Seven Things to Consider when Printing a Custom Coloring Book
Coloring Books are produced by organizations and individuals for a variety of reasons. Some plan to sell their coloring books in stores or online, others develop the books for promotional campaigns or fundraising efforts. Regardless of the intended purpose, it is imperative that you familiarize yourself with the printing phase of your coloring book before getting too deep into the design and layout phases.
Whether the coloring book contains simple outlines for children or more involved illustrations for adults, the actual printing will be one of the last steps in bringing the coloring book to life. However, it is important to learn as much about the printing stage as early as possible.
With that in mind, below is a list of seven things that will have an effect on the appearance, function, and cost of your coloring book…
1) Binding Style -
Coloring Books are typically bound with the Saddle-Stitch method or the Perfect Binding method. In most cases, the binding style you choose will be dictated by the number of pages in your coloring book.
If the page count is relatively low, the Saddle-Stitch method is recommended. Saddle-stitched coloring books are constructed from folded sheets that are held together by wire staples. The staples are driven through the crease of the coloring book's spine to secure the pages as a unit. Though simple, the saddle-stitch method produces a very clean and professional appearance.
In addition, saddle-stitching is the most economical binding option. It also allows the coloring book to lie fairly flat when opened. This works well for designs that span two adjacent pages.
If the coloring book has a relatively high page count, the Perfect Binding method is recommended. Perfect Bound coloring books are created by gluing the pages and cover together at the spine with a strong, flexible glue. The other three sides of the book are then trimmed as needed to give them clean "perfect" edges. Also, unlike the saddle-stitch method, perfect binding often allows for printing on the coloring book's spine.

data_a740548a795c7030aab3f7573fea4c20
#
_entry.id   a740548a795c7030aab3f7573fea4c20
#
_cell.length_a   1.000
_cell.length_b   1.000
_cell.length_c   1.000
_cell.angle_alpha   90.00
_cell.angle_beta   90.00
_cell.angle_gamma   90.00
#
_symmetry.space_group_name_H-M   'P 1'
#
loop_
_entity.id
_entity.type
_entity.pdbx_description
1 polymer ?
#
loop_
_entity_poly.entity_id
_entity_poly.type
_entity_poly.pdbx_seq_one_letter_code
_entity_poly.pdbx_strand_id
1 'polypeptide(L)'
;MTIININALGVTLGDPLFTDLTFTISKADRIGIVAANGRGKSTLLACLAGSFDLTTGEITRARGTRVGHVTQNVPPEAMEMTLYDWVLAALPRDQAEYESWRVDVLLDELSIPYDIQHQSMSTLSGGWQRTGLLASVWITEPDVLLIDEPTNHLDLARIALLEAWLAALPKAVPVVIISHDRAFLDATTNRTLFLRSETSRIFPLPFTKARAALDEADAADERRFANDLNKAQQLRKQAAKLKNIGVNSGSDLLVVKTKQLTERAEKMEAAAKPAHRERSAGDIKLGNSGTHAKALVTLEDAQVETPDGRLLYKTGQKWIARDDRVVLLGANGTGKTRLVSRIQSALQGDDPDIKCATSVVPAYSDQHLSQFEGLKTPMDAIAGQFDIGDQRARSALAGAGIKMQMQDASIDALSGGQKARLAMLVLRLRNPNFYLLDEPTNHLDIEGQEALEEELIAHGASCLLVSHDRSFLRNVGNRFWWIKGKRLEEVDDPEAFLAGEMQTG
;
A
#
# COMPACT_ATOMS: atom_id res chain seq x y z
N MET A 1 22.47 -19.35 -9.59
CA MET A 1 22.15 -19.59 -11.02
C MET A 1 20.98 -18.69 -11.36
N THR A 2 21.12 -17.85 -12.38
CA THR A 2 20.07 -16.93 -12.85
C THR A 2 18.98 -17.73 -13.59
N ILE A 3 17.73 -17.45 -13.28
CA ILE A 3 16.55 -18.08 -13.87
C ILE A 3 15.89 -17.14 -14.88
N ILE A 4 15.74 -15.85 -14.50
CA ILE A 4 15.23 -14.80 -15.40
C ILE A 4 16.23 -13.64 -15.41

A couple lesser-used options are the Spiral Coil and Wire-O Binding methods. Usually reserved for premium coloring books, these user-friendly methods allow the book to open a full 360 degrees (cover to cover). This feature enables the book to lie perfectly flat while in the open position…thus eliminating the need to continually hold the book open in order to color in it. Though the spine cannot be printed upon, these methods are able to accommodate books of varying thicknesses.
2) Dimensions -
The dimensions refer to the width and height of the coloring book in its finished form (also known as the trim size). Though coloring books can be printed in just about any size you choose - from pocket size to jumbo - bear in mind that all commercial printers have certain page sizes they offer as standard sizes.
These standard sizes are determined by the type of production equipment used by the printer. Designing your coloring book's page size to conform to one of your printer's standard page sizes will optimize the production of your coloring book and keep the cost as low as possible.
In contrast, a coloring book designed with non-standard page dimensions may not match well with any of your printer's presses. As a result, the production run would be inefficient and have a poor paper yield. The excess paper becomes waste and could add quite substantially to the cost of your production run.